We had a wonderful time with Giovanna Imperia at her Saturday Seminar on Non-traditional Materials. She talked about some of the amazing and interesting yarns in our new GevolveYarn Line and we learned SOOOO much. We hope you did too!
Giovanna shared lots of her incredible samples made from some of these unique yarns and we wanted to share a few of these gorgeous pieces with you. Hopefully these images will inspire you to leap into these fascinating yarns. We learned so many things that we didn’t know.
Thermoplastics are an interesting type of yarn. They have been created for other industrial purposes and are able to cross-over into our crafting world. Giovanna has been playing with these yarns for a while, and we are now stocking thermoplastic yarns both with and without a stainless-steel core.
Here is a bracelet that Giovanna made with the thermoplastic yarn. Once she finished knitting the bracelet, she used an embosser heat gun on some of the sections to give them an interesting color change and texture. Now that the piece has been heated, it cannot go back to being yarn. The heat fuses the fabric and makes it into a stable piece. The yarn used to make this piece does not have a stainless-steel core, but we also stock a stainless-steel core yarn. You could make something that has both the moldability of stainless-steel and the thermally dynamic properties of the thermoplastic yarn. More possibilities!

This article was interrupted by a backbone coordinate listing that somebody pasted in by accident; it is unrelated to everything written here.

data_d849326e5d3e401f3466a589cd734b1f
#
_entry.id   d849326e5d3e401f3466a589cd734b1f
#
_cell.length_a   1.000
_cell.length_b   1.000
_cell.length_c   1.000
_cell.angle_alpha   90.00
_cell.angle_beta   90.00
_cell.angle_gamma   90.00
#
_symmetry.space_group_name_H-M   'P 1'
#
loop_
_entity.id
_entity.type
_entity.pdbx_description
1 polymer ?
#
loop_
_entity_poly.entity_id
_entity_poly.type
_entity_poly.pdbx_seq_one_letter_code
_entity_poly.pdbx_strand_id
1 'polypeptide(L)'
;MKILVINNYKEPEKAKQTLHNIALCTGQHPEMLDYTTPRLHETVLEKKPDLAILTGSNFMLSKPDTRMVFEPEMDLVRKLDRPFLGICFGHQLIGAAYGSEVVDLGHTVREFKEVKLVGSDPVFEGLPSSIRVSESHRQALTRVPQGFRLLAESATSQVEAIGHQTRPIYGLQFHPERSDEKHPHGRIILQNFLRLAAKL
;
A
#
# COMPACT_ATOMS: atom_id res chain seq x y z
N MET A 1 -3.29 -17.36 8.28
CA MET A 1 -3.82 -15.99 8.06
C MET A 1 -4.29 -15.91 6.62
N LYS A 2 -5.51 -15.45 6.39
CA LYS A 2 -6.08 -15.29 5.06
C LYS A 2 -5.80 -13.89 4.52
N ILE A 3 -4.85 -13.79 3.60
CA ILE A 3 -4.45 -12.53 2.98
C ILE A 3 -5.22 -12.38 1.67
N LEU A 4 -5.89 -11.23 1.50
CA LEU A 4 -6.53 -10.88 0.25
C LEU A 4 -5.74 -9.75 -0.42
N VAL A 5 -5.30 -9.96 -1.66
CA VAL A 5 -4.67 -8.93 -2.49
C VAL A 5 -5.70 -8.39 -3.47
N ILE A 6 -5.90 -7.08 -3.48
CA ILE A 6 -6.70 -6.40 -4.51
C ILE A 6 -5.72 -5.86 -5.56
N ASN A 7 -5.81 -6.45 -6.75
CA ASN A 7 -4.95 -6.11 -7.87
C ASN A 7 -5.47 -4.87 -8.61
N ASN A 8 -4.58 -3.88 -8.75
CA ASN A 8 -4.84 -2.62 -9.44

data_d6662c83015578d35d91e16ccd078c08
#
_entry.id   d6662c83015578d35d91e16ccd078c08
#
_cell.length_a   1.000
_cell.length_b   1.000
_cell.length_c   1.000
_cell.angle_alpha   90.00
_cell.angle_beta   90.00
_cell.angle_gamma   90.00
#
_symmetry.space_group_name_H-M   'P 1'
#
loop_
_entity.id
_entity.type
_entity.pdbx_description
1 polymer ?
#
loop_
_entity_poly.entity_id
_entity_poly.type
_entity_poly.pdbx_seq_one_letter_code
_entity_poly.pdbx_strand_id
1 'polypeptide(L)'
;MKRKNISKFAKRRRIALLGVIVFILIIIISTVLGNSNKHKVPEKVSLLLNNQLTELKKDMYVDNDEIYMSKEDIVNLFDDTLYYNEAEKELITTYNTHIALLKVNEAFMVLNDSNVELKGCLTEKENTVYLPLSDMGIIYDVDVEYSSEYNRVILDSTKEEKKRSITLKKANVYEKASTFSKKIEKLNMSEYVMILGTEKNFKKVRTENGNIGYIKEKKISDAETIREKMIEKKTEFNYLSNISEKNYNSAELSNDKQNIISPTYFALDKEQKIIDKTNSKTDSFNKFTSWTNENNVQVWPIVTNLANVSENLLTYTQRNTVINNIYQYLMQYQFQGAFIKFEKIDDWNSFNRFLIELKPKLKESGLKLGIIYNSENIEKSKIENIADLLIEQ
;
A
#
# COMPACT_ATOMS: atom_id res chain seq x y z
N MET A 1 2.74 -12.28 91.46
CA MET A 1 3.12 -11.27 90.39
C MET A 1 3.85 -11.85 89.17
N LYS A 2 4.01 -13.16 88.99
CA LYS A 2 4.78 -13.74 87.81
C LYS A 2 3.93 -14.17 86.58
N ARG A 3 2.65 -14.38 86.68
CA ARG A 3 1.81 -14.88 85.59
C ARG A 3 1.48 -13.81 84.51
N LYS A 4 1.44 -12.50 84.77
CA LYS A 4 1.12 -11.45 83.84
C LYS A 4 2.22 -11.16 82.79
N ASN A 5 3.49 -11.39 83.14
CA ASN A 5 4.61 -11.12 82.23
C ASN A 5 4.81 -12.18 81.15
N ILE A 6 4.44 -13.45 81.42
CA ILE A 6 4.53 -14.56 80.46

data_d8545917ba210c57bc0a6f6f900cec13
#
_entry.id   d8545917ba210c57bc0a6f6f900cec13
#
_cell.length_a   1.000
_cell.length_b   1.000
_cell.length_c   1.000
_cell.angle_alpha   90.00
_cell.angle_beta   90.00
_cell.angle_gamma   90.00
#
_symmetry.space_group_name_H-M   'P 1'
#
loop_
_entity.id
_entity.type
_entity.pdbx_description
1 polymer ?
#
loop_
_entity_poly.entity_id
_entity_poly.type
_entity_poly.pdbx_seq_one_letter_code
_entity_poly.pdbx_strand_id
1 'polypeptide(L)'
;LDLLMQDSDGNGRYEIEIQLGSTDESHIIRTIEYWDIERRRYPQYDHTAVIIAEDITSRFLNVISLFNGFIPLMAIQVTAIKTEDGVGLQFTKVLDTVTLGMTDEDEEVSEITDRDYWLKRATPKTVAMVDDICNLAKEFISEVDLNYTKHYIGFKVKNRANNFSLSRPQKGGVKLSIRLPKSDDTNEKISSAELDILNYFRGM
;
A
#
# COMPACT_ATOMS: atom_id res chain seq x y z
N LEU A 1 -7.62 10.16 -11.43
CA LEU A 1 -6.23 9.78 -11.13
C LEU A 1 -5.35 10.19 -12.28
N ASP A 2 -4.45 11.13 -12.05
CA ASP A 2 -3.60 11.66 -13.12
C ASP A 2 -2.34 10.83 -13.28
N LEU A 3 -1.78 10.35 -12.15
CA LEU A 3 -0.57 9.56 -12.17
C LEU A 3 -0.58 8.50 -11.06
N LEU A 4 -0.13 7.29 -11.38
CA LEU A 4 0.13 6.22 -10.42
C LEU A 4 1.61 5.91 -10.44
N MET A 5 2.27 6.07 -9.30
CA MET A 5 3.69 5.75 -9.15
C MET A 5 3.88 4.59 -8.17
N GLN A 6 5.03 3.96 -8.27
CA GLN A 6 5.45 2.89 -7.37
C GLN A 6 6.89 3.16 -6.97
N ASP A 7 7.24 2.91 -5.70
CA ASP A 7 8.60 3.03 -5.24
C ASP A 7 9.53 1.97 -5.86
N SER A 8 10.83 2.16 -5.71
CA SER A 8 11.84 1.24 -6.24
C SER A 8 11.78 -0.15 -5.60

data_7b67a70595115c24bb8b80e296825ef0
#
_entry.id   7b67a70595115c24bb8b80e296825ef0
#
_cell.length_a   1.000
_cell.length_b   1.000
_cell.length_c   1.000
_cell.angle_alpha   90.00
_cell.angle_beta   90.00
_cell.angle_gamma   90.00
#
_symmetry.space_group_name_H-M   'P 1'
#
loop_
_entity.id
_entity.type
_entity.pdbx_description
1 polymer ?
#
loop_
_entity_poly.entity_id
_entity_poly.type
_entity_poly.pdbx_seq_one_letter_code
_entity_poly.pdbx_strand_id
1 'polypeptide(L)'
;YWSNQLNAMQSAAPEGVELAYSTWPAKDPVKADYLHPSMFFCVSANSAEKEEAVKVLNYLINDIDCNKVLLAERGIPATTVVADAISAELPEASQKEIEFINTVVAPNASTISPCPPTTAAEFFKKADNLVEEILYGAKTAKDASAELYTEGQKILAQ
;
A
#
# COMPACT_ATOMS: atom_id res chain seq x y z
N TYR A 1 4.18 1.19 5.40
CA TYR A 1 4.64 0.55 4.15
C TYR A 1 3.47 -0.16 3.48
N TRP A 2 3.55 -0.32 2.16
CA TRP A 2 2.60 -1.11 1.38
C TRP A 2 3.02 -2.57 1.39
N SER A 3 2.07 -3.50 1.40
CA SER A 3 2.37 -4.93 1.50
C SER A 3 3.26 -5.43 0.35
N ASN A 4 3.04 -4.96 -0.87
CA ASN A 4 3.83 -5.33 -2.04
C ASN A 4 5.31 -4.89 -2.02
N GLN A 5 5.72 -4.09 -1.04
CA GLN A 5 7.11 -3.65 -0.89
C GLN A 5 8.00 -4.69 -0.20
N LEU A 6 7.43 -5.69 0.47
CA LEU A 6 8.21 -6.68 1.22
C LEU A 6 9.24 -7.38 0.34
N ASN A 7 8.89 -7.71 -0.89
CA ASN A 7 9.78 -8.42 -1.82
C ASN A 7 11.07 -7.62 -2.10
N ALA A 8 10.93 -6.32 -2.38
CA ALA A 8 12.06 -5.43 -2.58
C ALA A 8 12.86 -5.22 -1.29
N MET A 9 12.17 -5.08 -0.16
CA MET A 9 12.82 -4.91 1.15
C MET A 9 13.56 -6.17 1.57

Speaking of Stainless steel, the metal in stainless-steel yarns has a shapeable stiffness that can lend itself to creating fabrics or structures with shape. In addition to weaving with the stainless-steel yarns, you can knit or crochet with them. In this scarf, Giovanna knitted the stainless steel and cotton yarn in a lace pattern on large needles and combined it with wool for a very interesting scarf. The openwork of the stainless steel and cotton yarn really has a wonderful juxtoposition with the solidity of the wool sections. Lunadette thinks she looks amazing! We have stainless steel yarns available blended with cotton and silk.
Another fascinating example of what we learned was why polyester yarns pucker and pleat when you steam them. This change in the yarn happens because the yarn is stretched with it is spun, and when you heat the fabric, the yarn shrinks and returns to its original size. When you have woven it with other yarns, it takes those yarns along with it for a bumpy ride when it shrinks back to its original size. Diane Totten has been using polyester yarns to create texture too. This sample is from her Crimp and Create workshop.
Using these Nontraditional Yarns, the possibilities are endless. And we haven’t touched on the elastic yarns! Those will be a blog post for another day.